We are already seeing a handful of organizations who are actively exploiting the unique economic characteristics of data and analytics – digital assets that not only can be used across an unlimited number of use cases at zero marginal cost, but can also continuously-learn, adapt, and refine to become more valuable the more that they are used. And there is no better a place to identify those companies who are mastering the economics of data and analytics than in the wide discrepancy of tangible versus intangible assets of the world’s most valuable companies (Figure 1).
Figure 1: Market Leaders Who are Exploiting the Economics of Data and Analytics
What comprises intangible assets?
An intangible asset is an asset that is not physical in nature. Examples of intangible assets include branding, patents, trademarks, and copyrights.
While I can’t speak to the digital asset valuation of branding, patents, trademarks, and copyrights (sounds like opportunities for marketing and lawyer speak to me), I can speak to the digital asset valuation of data and analytics (see “The Economics of Data, Analytics, and Digital Transformation”).
The value of intangible assets is exploding driven by rapid exploitation of individualized analytic insights, or predictive behavioral and performance propensities, that leverage nanoeconomics to drive new sources of customer, product, service, and operational value (Figure 2).
Figure 2: Nanoeconomics is the Economic Theory of Individual Predicted Propensities
So, here’s the opportunity (and an exercise for my students):
What opportunities can we envision that can directly increase the value of our intangible assets through the discovery and application of customer, product, service, and operational insights to drive quantifiable financial, customer, ecosystem, societal, and environmental value (Figure 3)?
Figure 3: Mastering Digital Asset Innovation
Even if you are not a public company, every company needs to master the application of their data and analytic digital assets that drives creativity and business innovation. Cirque du Soleil CEO Daniel Lamarre in the BusinessWeek article “How Creativity Turned Cirque du Soleil Into an International Success” laid down the creativity and business innovation challenge:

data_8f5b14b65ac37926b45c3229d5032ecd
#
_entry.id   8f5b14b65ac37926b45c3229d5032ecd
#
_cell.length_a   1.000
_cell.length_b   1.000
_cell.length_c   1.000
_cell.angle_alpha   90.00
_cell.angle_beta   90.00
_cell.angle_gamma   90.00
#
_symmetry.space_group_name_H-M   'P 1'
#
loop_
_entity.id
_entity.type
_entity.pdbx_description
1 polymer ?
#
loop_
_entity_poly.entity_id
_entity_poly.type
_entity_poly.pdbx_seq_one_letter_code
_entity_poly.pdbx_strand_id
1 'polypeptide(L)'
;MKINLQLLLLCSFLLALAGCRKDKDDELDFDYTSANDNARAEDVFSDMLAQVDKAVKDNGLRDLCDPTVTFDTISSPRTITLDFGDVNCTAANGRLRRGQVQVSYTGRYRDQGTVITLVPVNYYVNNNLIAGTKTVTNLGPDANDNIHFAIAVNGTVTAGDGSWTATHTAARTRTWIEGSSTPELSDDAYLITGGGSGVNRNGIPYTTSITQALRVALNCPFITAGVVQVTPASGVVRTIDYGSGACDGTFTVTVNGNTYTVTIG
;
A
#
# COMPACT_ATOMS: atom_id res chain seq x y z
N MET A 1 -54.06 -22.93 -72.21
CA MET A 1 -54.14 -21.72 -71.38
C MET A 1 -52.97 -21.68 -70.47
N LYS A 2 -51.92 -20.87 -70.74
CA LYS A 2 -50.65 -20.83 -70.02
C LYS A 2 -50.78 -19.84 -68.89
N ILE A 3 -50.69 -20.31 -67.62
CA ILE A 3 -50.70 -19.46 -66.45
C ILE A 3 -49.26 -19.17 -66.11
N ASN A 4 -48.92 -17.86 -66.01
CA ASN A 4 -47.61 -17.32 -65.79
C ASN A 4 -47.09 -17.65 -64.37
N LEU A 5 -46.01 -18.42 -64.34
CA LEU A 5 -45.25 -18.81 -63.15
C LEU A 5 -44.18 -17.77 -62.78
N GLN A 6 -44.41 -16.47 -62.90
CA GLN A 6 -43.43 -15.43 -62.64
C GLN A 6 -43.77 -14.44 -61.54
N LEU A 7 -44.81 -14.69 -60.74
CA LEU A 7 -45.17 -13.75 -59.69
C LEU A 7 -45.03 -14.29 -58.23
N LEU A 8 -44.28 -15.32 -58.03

“Whether you are an executive, an entrepreneur, or a professional, if you aren’t placing a high premium on creativity, you’re wasting your time. No company deserves to exist unless it’s constantly discovering ways to make its customers’ lives better. Simply put, without creativity, there is no business.”
Well, we can’t improve what we can’t measure. So, we need to create a measure against which organizations can measure their effectiveness in exploiting the economics of data and analytics to power their creativity and business innovation effectiveness. Let me introduce the Digital Innovation Index.
Defining the Digital Innovation Index
I’m going to propose a simple metric or index to help organizations understand how effective they are at leveraging data and analytics to drive innovation – the Digital Innovation Index. The Digital Innovation Index is calculated by dividing an organization’s Intangible Assets by its Tangible Assets then multiplied by 100 (Figure 4).
Figure 4: Digital Innovation Index
Going back to Figure 1, we can see that the top 5 most valuable companies in 2018 had an aggregated Digital Innovation Index of 525. In fact, tracking the Digital Innovation Index over the Figure 1 time periods, we can see the rapid growth of the Digital Innovation Index:
- 1975 = 20
- 1985 = 47
- 1995 = 212
- 2005 = 400
- 2018 = 525